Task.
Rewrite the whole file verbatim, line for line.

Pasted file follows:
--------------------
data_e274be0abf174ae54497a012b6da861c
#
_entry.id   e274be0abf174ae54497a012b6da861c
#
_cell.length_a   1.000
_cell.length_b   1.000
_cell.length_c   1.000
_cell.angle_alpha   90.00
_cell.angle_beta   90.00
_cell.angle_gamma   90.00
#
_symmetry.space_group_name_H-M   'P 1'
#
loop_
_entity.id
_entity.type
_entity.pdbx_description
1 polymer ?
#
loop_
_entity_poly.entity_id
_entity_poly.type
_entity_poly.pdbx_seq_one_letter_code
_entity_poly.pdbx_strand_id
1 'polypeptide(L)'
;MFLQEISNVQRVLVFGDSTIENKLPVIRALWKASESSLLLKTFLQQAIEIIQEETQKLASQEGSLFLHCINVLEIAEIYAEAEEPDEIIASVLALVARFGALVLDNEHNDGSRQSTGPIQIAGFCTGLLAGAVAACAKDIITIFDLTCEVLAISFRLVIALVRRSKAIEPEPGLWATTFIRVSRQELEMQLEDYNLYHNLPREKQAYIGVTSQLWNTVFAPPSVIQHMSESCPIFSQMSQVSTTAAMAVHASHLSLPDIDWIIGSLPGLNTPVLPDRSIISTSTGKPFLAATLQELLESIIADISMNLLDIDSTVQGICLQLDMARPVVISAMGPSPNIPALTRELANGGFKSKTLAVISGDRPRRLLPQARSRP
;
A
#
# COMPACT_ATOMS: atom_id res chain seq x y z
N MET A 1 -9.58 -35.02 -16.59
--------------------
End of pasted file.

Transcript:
data_e274be0abf174ae54497a012b6da861c
#
_entry.id   e274be0abf174ae54497a012b6da861c
#
_cell.length_a   1.000
_cell.length_b   1.000
_cell.length_c   1.000
_cell.angle_alpha   90.00
_cell.angle_beta   90.00
_cell.angle_gamma   90.00
#
_symmetry.space_group_name_H-M   'P 1'
#
loop_
_entity.id
_entity.type
_entity.pdbx_description
1 polymer ?
#
loop_
_entity_poly.entity_id
_entity_poly.type
_entity_poly.pdbx_seq_one_letter_code
_entity_poly.pdbx_strand_id
1 'polypeptide(L)'
;MFLQEISNVQRVLVFGDSTIENKLPVIRALWKASESSLLLKTFLQQAIEIIQEETQKLASQEGSLFLHCINVLEIAEIYAEAEEPDEIIASVLALVARFGALVLDNEHNDGSRQSTGPIQIAGFCTGLLAGAVAACAKDIITIFDLTCEVLAISFRLVIALVRRSKAIEPEPGLWATTFIRVSRQELEMQLEDYNLYHNLPREKQAYIGVTSQLWNTVFAPPSVIQHMSESCPIFSQMSQVSTTAAMAVHASHLSLPDIDWIIGSLPGLNTPVLPDRSIISTSTGKPFLAATLQELLESIIADISMNLLDIDSTVQGICLQLDMARPVVISAMGPSPNIPALTRELANGGFKSKTLAVISGDRPRRLLPQARSRP
;
A
#
# COMPACT_ATOMS: atom_id res chain seq x y z
N MET A 1 -9.58 -35.02 -16.59